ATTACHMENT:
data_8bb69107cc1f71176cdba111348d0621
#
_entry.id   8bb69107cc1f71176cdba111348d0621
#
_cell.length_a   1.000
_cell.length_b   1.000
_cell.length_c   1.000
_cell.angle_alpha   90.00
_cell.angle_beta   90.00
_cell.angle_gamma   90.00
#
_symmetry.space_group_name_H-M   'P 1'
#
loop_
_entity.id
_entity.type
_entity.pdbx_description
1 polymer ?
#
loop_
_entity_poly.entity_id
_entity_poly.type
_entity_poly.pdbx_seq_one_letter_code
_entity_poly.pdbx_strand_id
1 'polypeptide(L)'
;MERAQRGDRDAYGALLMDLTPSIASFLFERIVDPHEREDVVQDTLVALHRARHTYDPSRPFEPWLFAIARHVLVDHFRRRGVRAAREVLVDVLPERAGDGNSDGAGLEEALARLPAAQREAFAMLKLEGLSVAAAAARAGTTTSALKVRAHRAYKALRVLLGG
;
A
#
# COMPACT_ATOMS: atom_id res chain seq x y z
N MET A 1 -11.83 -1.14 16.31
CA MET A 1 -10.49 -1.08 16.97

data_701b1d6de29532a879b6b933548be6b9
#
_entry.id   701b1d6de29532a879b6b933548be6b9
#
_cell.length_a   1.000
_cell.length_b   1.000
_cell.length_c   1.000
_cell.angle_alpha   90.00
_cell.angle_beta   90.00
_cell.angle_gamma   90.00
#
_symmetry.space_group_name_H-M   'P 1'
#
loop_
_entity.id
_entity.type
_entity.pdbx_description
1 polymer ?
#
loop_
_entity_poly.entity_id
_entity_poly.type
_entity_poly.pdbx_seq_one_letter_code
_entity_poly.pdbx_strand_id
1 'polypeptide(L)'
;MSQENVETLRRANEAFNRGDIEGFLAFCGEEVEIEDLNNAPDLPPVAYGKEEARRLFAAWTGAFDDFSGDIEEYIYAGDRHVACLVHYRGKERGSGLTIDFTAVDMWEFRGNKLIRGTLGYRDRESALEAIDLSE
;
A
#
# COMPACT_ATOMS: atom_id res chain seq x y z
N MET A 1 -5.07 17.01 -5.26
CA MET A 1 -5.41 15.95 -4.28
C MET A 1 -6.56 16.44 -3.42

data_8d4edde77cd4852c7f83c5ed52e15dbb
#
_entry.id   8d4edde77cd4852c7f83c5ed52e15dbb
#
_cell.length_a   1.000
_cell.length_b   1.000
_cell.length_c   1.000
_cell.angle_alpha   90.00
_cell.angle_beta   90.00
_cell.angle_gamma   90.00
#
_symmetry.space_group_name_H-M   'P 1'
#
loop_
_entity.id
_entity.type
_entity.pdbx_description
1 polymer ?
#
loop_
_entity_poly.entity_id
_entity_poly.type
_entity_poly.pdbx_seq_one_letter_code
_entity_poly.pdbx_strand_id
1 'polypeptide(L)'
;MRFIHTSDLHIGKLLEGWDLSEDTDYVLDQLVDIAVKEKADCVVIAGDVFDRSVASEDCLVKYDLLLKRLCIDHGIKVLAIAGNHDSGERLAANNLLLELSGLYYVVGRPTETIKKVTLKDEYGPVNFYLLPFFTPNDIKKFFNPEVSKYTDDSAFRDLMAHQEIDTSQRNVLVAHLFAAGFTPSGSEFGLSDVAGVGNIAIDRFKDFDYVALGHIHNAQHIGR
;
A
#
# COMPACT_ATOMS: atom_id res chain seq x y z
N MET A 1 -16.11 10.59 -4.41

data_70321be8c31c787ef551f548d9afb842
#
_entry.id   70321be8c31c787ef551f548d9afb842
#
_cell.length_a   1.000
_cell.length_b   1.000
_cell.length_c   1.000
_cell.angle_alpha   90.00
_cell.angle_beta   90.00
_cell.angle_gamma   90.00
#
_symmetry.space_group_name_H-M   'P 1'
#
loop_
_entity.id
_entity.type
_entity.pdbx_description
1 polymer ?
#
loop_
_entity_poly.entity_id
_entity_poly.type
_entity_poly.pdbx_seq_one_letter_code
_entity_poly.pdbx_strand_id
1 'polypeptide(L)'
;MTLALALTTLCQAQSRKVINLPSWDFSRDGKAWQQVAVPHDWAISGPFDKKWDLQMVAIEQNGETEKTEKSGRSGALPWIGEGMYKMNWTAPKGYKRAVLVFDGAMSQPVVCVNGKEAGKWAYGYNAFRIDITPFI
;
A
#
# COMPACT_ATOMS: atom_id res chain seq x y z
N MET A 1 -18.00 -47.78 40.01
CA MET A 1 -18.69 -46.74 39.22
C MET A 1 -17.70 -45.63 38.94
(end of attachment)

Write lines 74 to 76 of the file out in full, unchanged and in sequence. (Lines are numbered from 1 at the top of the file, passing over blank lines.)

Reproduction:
_cell.angle_beta   90.00
_cell.angle_gamma   90.00
#